Monday, July 29, 2013

Review of Mel Keegan's "Home From the Sea"

I picked up “Home From the Sea” the minute I heard of the title’s release and did not regret my purchase for a moment.  Mel Keegan has an enviable gift for world building, in this case transporting us to the English coast circa 1769.  Mr. Keegan brings to life an ordinary, upstanding fellow about to be swept up in secrecy and adventure he could never have fathomed.

We first meet Jim Fairley running his late father’s tavern.  A reputable establishment, The Raven flocks with clientele who share hair raising tales from the high seas that leave Jim musing over the thrill of exotic shores.  The fog of his daily grind only lifts when a man of like mind enters the establishment and the pair discovers mutual attraction.  But these illegal interludes are dangerous, inevitably brief in nature.

As a result Jim finds himself forever consoled by the companionship of rum-soaked sailors, a dog, one cat, his nearly deaf grandmotherly cook, and a female populace that assumes an old leg injury left him a eunuch.  Even an aged regular sees the danger of missed opportunity, warning that any safe haven can become a prison.

Enter Toby Trelane, the enigmatic visitor who gradually, unintentionally, turns Jim Fairley’s mundane existence on its ear.  Toby acts as handyman by day and balladsinger by night, drawing unlikely crowds even on the cusp of bad weather.  This stranger piqued my interest with his secretive yet generous nature.  What was Toby hiding?  Why did he seem shamed by his past?

I had difficulty putting the book down well before any actual mayhem ensued.  You must know, too, that Mr. Keegan incorporated some unexpected characters, well crafted ones.  There’s the long-dead owner of The Raven who watched the coastal path with eerie intensity.  No one could say why.  Mother Nature plays a major role, for sure, and even the The Raven herself seems like much more than just a set of structures.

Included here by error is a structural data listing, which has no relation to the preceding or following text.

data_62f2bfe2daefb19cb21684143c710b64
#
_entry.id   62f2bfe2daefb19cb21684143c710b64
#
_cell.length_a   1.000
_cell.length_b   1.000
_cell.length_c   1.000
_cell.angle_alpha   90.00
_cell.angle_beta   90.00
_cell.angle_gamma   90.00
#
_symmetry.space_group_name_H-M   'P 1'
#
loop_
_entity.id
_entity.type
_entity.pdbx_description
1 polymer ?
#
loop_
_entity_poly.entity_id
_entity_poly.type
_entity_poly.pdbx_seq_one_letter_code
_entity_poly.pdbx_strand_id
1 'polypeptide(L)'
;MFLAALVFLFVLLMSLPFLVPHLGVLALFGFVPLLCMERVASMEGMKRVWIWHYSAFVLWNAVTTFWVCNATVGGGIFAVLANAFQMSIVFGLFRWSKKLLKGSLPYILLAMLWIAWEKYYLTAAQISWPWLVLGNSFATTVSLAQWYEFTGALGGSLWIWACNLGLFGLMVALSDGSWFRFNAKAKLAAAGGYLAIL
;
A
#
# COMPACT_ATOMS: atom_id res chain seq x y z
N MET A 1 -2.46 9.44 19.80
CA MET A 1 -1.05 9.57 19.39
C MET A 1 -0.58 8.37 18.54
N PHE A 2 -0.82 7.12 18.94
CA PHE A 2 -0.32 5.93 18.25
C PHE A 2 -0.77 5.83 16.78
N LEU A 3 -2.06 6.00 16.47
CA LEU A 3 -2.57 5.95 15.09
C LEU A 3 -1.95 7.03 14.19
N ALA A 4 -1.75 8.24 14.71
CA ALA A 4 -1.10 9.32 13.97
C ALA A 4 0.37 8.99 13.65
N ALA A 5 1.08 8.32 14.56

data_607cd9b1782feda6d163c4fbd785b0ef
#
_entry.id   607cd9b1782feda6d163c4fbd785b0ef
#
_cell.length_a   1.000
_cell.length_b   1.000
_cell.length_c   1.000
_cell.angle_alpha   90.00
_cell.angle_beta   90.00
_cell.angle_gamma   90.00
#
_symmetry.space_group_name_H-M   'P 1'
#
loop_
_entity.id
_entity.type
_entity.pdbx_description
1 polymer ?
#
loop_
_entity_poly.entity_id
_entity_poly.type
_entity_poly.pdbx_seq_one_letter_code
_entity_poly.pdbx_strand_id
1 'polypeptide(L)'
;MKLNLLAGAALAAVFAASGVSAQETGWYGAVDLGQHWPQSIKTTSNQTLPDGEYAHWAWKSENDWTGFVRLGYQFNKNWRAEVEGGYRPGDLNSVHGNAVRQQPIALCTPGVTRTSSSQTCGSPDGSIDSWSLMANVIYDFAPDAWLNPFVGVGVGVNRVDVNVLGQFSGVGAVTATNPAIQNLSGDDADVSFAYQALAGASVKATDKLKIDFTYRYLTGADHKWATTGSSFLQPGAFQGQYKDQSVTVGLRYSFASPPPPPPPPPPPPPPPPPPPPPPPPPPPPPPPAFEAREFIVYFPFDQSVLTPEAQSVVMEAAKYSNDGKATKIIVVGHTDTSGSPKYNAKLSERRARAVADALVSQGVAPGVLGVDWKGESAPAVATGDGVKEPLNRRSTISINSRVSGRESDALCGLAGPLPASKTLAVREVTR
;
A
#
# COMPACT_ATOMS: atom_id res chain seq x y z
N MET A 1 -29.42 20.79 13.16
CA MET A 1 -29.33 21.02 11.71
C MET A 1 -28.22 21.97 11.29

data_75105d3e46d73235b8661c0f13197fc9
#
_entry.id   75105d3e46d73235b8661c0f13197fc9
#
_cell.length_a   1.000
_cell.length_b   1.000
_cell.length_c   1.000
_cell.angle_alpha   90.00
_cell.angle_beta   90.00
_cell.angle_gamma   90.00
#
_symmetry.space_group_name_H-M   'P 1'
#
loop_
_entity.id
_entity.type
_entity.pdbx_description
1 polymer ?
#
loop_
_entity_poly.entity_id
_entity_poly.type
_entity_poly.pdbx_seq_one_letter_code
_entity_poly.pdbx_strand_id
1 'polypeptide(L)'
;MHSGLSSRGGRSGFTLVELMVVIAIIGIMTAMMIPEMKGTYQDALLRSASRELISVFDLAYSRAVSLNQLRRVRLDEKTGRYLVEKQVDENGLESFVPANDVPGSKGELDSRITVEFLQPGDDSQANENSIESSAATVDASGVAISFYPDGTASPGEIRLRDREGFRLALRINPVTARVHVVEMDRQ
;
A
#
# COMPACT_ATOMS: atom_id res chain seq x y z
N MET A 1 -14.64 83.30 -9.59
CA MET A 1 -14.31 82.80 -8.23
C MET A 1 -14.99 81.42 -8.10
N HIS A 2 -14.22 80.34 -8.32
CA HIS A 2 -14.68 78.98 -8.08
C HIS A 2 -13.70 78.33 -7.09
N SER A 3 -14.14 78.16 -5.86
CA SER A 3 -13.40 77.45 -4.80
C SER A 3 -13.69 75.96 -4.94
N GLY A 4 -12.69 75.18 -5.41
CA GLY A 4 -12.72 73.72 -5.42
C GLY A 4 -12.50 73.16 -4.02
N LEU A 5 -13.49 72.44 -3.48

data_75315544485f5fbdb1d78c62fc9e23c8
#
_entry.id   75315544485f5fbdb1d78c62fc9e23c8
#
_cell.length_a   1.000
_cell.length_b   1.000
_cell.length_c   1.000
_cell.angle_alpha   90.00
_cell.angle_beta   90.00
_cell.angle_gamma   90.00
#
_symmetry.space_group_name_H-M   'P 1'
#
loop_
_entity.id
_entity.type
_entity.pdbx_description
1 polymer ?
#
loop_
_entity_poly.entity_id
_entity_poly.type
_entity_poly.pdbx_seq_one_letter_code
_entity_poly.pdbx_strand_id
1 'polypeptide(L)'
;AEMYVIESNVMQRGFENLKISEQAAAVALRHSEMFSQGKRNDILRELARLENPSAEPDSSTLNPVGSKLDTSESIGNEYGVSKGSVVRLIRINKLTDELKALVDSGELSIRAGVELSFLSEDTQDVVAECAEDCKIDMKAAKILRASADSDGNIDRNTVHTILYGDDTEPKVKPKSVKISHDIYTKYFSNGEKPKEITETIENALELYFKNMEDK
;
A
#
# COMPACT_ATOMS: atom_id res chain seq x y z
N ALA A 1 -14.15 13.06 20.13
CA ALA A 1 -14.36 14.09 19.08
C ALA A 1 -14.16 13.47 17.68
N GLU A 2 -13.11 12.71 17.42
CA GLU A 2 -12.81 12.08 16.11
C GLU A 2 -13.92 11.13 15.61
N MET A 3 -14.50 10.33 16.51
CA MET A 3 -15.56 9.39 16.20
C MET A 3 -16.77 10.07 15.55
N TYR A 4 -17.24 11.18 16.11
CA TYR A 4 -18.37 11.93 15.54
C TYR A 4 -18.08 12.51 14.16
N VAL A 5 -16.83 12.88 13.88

I consider this an outstanding mesh of romance, mystery, drama, and jeopardy.  If you appreciate a thoughtful story filled with grit and heart instead of endless sex, be sure to pick up “Home From the Sea”.

Click here to read the blurb, excerpt, or just buy, wish I recommend:


Thursday, July 25, 2013

Stream of Consciousness

Yesterday I sat at a riverbank, content to watch the water slide by.  A crane waded in the middle near a tiny atoll, taking patient stabs at elusive fish with its bill.  Four Canada geese endeavored to cross and, as I wondered why they didn’t just fly over, I swore the largest (mother?  father?) led this spring’s fledglings in an effort to teach them how to navigate the current.

After that bucolic consideration, I realized how the word current is spelled and pronounced the same whether we’re talking about the movement of air and water or referring to our present, as in a “current situation”.  The cause is likely coincidental, especially given the many English words originated from Latin or more modern languages.  The two meanings probably have very different derivations.  Still, I like the implication.  Life, however stagnant our place in it might feel, is fluid, able to change course around whatever obstacles emerge (my fervent wish for those in troubled times).